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 (nŏn-ŏk′sə-nôl′nīn′, -nŏl′-, -nōl′-)
A spermicide widely used in contraceptive creams, foams, and lubricants.

[non(ane), alkane having nine carbons (from Latin nōnus, ninth; see noon) + (eth)oxy + (etha)nol + 9 (from from its chain of nine ethoxy groups).]
American Heritage® Dictionary of the English Language, Fifth Edition. Copyright © 2016 by Houghton Mifflin Harcourt Publishing Company. Published by Houghton Mifflin Harcourt Publishing Company. All rights reserved.
References in periodicals archive ?
The finding comes 9 months after the Food and Drug Administration issued a nonbinding draft guidance warning that N-9 could irritate the vagina and rectum and increase STI risk.
The primary goal of this multicenter, randomized clinical trial was to compare the efficacy of different N-9 spermicide formulations.
Christine Mauck commented that the findings are consistent with earlier observations that the differences in lesions between placebo and N-9 are seen only in frequent users.
* N-9 offers no protection against STIs such as gonorrhea and chlamydial infection.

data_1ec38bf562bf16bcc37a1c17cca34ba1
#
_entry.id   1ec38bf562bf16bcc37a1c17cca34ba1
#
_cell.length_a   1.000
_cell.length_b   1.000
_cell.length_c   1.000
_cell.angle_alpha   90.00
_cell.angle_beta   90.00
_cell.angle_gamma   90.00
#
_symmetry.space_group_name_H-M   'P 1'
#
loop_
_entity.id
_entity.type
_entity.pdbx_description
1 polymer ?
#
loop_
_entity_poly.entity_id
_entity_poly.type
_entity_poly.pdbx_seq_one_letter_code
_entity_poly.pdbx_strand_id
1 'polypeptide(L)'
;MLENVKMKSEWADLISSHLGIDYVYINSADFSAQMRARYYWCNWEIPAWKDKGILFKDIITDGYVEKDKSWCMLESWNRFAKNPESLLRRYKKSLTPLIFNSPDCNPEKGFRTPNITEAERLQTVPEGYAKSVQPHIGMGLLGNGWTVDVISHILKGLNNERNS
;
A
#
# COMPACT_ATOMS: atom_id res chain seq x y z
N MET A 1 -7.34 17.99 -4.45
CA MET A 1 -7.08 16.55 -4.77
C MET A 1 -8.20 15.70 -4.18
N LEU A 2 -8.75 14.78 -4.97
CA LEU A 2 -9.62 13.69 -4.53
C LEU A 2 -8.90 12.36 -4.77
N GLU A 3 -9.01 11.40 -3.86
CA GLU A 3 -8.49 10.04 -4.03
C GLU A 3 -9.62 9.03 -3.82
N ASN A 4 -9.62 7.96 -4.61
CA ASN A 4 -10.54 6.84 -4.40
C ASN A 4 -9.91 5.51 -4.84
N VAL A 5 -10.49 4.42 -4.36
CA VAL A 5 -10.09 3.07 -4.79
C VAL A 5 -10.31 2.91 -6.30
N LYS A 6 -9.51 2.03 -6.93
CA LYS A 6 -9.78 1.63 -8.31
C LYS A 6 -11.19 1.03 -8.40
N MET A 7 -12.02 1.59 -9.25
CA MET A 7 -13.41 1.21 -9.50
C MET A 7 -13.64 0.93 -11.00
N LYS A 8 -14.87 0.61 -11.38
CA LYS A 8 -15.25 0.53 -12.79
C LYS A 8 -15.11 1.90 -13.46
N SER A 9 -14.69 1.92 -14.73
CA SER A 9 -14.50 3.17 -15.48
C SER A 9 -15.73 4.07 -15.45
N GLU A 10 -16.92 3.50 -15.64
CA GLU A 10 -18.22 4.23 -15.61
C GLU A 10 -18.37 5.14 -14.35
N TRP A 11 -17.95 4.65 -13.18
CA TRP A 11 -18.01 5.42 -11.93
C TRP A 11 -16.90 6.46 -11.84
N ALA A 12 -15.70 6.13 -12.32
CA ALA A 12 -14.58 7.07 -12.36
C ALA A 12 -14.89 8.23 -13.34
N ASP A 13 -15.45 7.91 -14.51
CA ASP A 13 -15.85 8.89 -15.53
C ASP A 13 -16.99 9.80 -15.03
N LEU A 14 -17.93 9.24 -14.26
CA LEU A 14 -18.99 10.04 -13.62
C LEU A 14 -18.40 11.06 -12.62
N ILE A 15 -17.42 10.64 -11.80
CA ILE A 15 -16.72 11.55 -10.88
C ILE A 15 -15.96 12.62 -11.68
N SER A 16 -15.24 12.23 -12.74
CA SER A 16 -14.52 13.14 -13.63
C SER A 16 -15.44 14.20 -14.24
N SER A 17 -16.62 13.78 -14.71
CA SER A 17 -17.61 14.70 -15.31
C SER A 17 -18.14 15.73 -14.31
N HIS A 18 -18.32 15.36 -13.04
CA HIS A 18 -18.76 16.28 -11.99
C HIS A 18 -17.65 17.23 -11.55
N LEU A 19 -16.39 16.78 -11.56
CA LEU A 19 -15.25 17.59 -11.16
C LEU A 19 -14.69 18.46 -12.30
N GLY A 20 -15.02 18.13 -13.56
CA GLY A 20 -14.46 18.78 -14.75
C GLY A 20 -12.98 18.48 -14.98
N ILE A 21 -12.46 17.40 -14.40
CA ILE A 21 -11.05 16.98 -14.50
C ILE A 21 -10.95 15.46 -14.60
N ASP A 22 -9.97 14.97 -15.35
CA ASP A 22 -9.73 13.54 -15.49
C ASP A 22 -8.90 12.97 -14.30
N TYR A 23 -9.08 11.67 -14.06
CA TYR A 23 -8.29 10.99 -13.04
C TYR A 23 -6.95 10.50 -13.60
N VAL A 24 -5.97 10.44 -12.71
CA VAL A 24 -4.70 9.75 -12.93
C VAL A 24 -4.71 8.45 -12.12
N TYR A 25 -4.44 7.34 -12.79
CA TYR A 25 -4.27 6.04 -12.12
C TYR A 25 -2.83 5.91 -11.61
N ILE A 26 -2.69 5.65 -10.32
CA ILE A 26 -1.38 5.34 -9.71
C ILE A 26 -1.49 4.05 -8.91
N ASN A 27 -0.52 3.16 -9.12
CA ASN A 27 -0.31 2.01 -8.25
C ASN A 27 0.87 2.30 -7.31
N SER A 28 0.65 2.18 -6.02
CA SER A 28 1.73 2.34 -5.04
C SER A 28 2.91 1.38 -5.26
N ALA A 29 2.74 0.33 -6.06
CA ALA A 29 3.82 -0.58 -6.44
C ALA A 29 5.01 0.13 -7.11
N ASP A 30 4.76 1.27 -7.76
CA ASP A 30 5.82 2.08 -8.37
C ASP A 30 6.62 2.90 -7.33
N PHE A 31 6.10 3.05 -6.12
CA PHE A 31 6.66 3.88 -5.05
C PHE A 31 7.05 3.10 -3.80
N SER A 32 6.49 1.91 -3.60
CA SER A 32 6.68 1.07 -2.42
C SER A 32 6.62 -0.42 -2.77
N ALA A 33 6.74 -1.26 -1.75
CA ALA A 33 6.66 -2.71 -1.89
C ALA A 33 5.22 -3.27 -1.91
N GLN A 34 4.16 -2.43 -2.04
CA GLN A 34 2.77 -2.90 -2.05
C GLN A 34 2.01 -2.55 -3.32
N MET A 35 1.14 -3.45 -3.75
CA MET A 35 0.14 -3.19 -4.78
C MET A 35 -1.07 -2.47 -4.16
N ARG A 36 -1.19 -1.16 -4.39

* Condoms lubricated with N-9 should no longer be promoted because there is no evidence that they are more effective in preventing pregnancy or infection than condoms lubricated with silicone.
On October 10 the Bay Area Reporter, a San Francisco gay newspaper, reported that all lubricant manufacturers had now promised to stop making lubricant with N-9. This followed an earlier series of articles in the B.A.R.
We, the undersigned, in light of recent statements by the World Health Organization and the Centers for Disease Control, urge all people to cease the rectal use of products containing Nonoxynol-9 (N-9).
Unfortunately, evidence indicates that N-9 does not reduce the risk of sexually transmitted infections (STI) or HIV/AIDS.
As a result, N-9 should not be used for STI or HIV prevention, according to the report, but couples can rely on condoms to help prevent them.
CDC collected information on types of N-9 contraceptives purchased and family planning program (FPP) guidelines for N-9 contraceptive use.
THE spermicide nonoxynol-9 (N-9) has been widely available as a contraceptive for many years and has been shown to be effective against HIV in laboratory studies.
Centers for Disease Control and Prevention updated its Guidelines for the Treatment of Sexually Transmitted Diseases, also warning against using N-9 for STD prevention.
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